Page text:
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Febrile Seizures

Symptoms

Febrile seizures are the most common seizures of early childhood, affecting 2 to 5 percent of all children. They occur in children aged 6 months to 5 years, and the average age of onset is 18 to 22 months. Febrile seizures often occur when a child becomes ill, usually on the first day, and are caused by a high fever (>102°F). Febrile seizures can occur in any child, but they have a slight tendency to be hereditary. They also occur more in boys than girls.

While children with febrile seizures can experience any type of seizure, the most common are tonic-clonic or tonic. The child may cry out at the onset of the seizure, followed by staring and muscle stiffness, muscle limpness, rhythmic jerking on both sides, or jerking, stiffening or limpness on one side.

Febrile seizures are classified as either complex or simple. Complex febrile seizures last more than 15 minutes, are focal at onset, and occur more than once in 24 hours. Simple febrile seizures last less than 15 minutes.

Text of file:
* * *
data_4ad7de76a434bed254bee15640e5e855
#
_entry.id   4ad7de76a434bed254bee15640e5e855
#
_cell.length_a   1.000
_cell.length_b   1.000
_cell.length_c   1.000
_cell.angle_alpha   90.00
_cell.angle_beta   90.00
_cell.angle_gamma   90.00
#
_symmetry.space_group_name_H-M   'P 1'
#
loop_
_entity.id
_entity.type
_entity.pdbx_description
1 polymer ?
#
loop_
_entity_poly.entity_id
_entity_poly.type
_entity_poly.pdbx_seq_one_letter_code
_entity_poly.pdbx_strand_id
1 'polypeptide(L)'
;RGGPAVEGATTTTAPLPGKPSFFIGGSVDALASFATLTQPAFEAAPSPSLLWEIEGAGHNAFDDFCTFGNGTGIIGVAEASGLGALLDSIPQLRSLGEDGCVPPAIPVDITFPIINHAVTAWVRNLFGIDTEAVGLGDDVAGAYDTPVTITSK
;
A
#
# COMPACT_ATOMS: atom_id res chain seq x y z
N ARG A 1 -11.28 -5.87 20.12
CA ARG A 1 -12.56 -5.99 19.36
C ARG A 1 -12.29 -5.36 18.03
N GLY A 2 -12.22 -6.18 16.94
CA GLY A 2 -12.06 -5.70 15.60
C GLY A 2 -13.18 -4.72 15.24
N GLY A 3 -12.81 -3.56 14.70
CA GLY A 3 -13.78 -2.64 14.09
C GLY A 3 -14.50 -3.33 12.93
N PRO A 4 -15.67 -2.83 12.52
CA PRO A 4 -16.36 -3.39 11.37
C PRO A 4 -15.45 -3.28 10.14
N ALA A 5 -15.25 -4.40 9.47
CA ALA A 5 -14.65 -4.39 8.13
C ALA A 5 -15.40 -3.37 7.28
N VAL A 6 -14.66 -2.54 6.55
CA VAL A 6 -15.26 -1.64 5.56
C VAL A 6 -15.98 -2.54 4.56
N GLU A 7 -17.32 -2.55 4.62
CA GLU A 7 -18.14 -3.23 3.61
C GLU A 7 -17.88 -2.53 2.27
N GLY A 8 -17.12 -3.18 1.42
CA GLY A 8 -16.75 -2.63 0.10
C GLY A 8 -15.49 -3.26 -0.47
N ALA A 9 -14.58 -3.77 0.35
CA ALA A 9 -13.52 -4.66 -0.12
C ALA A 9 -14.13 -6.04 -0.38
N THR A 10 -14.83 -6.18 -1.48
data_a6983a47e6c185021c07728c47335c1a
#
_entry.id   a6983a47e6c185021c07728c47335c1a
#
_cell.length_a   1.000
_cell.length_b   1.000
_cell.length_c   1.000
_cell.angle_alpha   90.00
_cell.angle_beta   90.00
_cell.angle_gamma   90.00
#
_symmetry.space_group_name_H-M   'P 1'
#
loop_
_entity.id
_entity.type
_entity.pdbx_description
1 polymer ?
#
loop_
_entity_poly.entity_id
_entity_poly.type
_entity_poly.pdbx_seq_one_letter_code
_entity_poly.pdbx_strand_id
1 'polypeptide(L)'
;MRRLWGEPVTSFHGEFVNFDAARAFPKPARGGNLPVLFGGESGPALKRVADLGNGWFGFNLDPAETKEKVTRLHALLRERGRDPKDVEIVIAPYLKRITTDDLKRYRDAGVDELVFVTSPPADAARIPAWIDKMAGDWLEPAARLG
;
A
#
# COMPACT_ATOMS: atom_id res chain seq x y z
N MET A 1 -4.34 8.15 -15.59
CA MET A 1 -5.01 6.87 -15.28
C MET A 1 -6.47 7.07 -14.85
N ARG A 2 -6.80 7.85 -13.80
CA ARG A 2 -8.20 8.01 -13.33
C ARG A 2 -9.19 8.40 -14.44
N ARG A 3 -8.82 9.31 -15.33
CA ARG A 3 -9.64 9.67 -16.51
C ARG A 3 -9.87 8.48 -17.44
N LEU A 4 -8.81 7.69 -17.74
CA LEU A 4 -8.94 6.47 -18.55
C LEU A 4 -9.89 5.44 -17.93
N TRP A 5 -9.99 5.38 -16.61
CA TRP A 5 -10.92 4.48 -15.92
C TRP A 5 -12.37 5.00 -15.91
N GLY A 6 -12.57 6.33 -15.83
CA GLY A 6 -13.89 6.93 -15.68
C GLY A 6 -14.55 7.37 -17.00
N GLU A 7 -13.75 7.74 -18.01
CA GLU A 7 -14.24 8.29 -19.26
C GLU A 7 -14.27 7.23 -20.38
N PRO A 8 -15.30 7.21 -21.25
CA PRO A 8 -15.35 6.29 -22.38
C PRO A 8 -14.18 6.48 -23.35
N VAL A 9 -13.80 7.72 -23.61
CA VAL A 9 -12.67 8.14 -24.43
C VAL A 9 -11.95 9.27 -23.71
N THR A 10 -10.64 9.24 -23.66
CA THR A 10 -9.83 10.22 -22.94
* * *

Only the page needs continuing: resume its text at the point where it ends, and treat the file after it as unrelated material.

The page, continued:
Diagnosis

Febrile seizures are characterized by elevated temperature. The doctor will first attempt to identify the source of the fever, examining the child for a possible ear or throat infection. Blood testing and urinalysis may be done to identify the cause of the fever. EEG and other neuroimaging studies are not necessary in simple febrile seizures, but an EEG may be ordered for a child with complex febrile seizures.

Treatment
Children with seizures lasting more than 15 minutes should receive immediate medical attention to prevent neurological impairment. Antipyretics (anti-fever drugs) such as acetaminophen and ibuprofen are often used to treat the child’s fever.

Drug information changes periodically. For the most updated information on drugs, visit www.drugs.com.

Last Update
July 2, 2012
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Last Update
July 2, 2012
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